September 29, 2006 12:09 PM PDT

Cingular sues investigator over HP pretexting

Cingular Wireless has filed a federal lawsuit against those it says are responsible for improperly obtaining the phone records of a CNET reporter.

The cellular carrier filed suit in the Northern District of Georgia on Friday against Charles Kelly and the CAS Agency, as well as against other unnamed individuals and companies that may be responsible for accessing the records of CNET News reporter Dawn Kawamoto in Hewlett-Packard's now infamous leak investigation.

"Defendants do not have authorization from Cingular, from its customers, or from validly issued subpoenas or court orders to access Cingular's confidential customer information," the wireless carrier said in its lawsuit. It named Kelly and his firm, CAS Agency, but did not specifically name as a defendant HP or any of the tech company's other outside investigations firms.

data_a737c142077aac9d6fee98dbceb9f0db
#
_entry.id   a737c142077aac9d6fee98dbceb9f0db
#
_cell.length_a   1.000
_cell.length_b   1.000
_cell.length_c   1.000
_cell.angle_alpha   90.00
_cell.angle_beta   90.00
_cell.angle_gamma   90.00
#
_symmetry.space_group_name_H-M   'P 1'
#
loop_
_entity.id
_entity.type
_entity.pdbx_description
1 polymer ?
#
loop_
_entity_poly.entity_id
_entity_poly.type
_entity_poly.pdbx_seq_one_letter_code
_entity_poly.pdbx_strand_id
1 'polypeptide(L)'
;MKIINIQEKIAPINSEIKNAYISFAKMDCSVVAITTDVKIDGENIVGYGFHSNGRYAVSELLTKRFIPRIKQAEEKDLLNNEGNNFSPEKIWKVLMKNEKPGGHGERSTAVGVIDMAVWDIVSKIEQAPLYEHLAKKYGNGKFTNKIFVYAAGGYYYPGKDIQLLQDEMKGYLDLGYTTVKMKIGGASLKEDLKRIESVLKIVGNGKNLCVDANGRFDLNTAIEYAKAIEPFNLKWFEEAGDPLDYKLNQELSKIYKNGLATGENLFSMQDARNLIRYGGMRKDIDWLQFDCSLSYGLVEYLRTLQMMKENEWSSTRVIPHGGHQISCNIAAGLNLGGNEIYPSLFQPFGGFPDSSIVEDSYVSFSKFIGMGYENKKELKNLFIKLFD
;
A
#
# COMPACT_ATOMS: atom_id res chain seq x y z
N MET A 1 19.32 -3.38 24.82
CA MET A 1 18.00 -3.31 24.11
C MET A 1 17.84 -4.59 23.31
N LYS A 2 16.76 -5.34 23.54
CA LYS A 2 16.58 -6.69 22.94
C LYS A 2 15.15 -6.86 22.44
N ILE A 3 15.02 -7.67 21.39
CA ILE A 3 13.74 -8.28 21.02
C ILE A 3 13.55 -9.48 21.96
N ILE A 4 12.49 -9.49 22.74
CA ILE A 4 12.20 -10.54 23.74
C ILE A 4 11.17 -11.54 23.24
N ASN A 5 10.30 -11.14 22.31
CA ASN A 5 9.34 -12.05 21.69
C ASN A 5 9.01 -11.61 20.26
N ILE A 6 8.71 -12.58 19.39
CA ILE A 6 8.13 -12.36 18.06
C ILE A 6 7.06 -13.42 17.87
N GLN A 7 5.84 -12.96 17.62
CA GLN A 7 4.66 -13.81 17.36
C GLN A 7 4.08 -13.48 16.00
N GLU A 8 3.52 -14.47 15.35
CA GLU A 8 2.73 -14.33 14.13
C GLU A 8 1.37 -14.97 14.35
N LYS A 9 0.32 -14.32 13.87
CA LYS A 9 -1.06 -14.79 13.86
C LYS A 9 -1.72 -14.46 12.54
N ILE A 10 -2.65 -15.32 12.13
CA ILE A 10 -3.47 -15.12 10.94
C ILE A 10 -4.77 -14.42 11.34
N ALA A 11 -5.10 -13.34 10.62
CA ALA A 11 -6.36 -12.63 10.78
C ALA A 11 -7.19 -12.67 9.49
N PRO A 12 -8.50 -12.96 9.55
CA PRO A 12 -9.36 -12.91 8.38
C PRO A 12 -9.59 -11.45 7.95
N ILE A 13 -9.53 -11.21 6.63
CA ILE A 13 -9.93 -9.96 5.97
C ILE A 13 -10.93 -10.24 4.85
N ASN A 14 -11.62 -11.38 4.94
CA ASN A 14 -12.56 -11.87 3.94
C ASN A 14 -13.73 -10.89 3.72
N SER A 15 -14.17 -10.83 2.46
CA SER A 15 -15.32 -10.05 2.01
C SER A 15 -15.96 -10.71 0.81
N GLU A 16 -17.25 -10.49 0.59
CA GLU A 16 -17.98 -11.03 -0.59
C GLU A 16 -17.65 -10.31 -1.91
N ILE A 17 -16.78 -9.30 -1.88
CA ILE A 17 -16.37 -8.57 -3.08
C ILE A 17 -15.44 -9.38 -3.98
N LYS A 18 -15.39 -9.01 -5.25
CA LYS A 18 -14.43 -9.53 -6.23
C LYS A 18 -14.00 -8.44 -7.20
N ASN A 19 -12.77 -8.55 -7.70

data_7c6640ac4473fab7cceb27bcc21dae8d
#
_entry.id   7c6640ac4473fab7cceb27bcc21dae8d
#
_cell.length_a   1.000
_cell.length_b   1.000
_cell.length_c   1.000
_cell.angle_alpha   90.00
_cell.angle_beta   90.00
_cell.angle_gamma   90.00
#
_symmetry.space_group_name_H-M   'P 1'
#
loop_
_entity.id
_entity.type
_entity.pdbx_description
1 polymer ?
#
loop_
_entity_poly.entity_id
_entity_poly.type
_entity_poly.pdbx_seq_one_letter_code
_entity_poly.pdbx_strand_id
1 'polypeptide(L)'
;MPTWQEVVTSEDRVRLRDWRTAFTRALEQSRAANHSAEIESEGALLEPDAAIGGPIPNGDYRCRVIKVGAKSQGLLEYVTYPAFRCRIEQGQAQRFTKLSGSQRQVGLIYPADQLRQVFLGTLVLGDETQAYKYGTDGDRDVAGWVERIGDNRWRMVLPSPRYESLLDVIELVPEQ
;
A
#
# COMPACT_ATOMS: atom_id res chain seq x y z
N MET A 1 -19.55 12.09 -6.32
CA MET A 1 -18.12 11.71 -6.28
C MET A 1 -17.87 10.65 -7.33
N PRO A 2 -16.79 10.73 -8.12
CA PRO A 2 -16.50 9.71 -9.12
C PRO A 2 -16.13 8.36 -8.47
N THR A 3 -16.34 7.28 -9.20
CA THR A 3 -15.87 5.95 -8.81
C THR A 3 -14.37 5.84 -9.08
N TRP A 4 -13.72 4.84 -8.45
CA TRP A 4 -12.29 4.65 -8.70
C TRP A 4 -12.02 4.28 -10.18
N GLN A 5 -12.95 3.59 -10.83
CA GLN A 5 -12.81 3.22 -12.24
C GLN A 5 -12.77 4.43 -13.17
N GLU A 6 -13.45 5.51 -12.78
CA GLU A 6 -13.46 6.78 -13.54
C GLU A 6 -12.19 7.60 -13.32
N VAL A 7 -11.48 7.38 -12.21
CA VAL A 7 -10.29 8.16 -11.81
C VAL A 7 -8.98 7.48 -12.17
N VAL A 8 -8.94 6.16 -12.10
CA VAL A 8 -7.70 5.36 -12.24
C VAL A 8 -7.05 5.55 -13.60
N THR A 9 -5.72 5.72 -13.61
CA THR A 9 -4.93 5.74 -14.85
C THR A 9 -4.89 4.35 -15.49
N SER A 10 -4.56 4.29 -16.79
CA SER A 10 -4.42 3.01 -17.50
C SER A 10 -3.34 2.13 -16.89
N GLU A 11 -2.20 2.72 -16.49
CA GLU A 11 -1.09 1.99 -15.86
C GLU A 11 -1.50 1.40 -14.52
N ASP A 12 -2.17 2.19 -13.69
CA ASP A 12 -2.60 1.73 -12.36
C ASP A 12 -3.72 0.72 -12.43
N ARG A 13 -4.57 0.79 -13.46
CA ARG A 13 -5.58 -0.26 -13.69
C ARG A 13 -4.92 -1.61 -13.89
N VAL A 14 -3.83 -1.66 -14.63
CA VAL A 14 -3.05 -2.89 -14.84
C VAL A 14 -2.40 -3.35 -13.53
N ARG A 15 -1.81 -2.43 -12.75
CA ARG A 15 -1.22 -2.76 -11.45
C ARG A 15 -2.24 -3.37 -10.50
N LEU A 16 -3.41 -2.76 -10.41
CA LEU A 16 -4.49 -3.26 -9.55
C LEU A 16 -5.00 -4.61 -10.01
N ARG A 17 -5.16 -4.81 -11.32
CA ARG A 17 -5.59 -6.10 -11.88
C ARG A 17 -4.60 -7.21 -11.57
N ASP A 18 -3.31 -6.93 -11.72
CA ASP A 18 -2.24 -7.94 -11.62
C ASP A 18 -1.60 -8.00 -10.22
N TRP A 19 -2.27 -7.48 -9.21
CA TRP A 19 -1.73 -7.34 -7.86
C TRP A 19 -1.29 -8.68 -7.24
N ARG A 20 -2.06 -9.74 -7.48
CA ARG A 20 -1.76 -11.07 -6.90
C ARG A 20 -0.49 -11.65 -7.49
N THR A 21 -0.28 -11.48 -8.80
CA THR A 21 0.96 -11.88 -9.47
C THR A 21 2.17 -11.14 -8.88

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Kelly was asked at a congressional hearing on Thursday about his role in obtaining Kawamoto's records, but declined to answer questions, citing his constitutional right against self-incrimination. HP has said that as part of its investigation, more than a dozen people had their phone records improperly accessed, or "pretexted." Those included seven current or former board members, nine reporters, two employees and an unspecified number of others.